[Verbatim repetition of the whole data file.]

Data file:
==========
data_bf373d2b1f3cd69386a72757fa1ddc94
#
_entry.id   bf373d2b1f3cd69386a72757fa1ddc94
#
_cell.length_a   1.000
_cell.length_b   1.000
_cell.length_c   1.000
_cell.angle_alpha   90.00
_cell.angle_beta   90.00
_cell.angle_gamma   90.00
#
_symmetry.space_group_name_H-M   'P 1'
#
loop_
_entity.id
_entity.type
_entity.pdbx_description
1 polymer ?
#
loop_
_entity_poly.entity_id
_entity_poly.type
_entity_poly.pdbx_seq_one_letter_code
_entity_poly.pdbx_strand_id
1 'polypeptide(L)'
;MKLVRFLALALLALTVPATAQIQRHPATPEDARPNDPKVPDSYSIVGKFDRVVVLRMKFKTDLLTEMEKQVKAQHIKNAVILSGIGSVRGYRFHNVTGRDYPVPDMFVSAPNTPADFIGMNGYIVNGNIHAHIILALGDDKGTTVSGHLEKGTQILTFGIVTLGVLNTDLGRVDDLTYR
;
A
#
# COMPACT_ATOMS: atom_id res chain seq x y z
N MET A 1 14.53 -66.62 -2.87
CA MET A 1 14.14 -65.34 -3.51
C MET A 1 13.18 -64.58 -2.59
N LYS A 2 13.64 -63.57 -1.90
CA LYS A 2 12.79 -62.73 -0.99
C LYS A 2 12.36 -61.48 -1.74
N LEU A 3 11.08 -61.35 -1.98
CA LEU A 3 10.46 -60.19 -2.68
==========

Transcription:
data_bf373d2b1f3cd69386a72757fa1ddc94
#
_entry.id   bf373d2b1f3cd69386a72757fa1ddc94
#
_cell.length_a   1.000
_cell.length_b   1.000
_cell.length_c   1.000
_cell.angle_alpha   90.00
_cell.angle_beta   90.00
_cell.angle_gamma   90.00
#
_symmetry.space_group_name_H-M   'P 1'
#
loop_
_entity.id
_entity.type
_entity.pdbx_description
1 polymer ?
#
loop_
_entity_poly.entity_id
_entity_poly.type
_entity_poly.pdbx_seq_one_letter_code
_entity_poly.pdbx_strand_id
1 'polypeptide(L)'
;MKLVRFLALALLALTVPATAQIQRHPATPEDARPNDPKVPDSYSIVGKFDRVVVLRMKFKTDLLTEMEKQVKAQHIKNAVILSGIGSVRGYRFHNVTGRDYPVPDMFVSAPNTPADFIGMNGYIVNGNIHAHIILALGDDKGTTVSGHLEKGTQILTFGIVTLGVLNTDLGRVDDLTYR
;
A
#
# COMPACT_ATOMS: atom_id res chain seq x y z
N MET A 1 14.53 -66.62 -2.87
CA MET A 1 14.14 -65.34 -3.51
C MET A 1 13.18 -64.58 -2.59
N LYS A 2 13.64 -63.57 -1.90
CA LYS A 2 12.79 -62.73 -0.99
C LYS A 2 12.36 -61.48 -1.74
N LEU A 3 11.08 -61.35 -1.98
CA LEU A 3 10.46 -60.19 -2.68